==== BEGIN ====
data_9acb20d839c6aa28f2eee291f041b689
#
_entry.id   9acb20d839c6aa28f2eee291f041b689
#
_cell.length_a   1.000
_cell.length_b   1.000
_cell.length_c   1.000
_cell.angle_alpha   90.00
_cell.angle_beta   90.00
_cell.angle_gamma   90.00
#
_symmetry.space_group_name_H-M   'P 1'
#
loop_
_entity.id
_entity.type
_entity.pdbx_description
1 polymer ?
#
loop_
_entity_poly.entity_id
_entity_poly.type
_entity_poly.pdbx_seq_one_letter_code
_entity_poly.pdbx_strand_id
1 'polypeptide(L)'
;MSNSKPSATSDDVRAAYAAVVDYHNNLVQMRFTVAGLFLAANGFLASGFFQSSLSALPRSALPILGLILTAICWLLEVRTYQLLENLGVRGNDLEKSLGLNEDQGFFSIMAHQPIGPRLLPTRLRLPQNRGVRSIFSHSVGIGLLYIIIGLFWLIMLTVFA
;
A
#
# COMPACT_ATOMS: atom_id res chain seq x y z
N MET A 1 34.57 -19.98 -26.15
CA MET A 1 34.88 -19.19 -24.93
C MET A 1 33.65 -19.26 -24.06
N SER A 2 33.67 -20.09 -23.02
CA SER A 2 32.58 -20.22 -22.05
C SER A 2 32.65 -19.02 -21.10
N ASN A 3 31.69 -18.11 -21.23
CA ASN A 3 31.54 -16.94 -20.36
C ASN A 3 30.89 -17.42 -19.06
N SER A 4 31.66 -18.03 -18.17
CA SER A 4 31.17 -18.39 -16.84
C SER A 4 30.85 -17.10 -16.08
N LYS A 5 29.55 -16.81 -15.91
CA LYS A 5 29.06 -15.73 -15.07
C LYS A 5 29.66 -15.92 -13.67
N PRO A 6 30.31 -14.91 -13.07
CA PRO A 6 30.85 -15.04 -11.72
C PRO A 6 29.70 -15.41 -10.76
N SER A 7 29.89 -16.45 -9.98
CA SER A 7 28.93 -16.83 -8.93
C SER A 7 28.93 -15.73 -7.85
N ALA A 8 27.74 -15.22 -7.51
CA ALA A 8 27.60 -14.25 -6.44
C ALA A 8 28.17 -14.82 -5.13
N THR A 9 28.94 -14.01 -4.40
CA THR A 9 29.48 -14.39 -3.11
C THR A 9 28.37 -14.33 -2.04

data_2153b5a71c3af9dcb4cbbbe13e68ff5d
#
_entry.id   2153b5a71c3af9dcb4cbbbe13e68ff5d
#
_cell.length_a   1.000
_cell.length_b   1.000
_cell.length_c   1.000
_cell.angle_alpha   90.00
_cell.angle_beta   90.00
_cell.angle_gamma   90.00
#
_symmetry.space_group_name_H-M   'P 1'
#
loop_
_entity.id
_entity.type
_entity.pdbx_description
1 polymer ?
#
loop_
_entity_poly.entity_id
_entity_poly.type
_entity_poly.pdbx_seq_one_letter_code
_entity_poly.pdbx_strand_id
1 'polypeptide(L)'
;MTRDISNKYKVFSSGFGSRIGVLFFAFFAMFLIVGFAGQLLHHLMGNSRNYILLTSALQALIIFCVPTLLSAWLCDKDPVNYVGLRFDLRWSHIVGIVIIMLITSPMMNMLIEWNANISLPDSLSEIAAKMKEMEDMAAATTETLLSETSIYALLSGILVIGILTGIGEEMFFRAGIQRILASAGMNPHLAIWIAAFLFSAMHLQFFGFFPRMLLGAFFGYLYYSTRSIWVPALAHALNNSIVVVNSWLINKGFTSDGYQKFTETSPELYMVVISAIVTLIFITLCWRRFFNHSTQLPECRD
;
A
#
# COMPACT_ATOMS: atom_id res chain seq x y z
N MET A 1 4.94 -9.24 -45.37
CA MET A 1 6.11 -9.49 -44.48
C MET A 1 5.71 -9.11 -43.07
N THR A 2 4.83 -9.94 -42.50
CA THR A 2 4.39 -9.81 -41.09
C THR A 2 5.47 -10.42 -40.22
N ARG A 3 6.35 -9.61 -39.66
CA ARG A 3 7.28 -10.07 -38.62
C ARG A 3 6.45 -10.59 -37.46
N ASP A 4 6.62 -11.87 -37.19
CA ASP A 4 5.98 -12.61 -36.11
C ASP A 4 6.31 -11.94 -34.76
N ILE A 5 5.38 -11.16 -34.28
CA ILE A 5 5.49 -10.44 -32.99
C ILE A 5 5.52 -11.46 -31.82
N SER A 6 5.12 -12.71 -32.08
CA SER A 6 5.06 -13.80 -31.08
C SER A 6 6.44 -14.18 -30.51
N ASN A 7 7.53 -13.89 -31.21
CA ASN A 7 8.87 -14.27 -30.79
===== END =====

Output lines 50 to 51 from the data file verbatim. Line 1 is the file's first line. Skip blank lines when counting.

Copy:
CA SER A 7 28.93 -16.83 -8.93
C SER A 7 28.93 -15.73 -7.85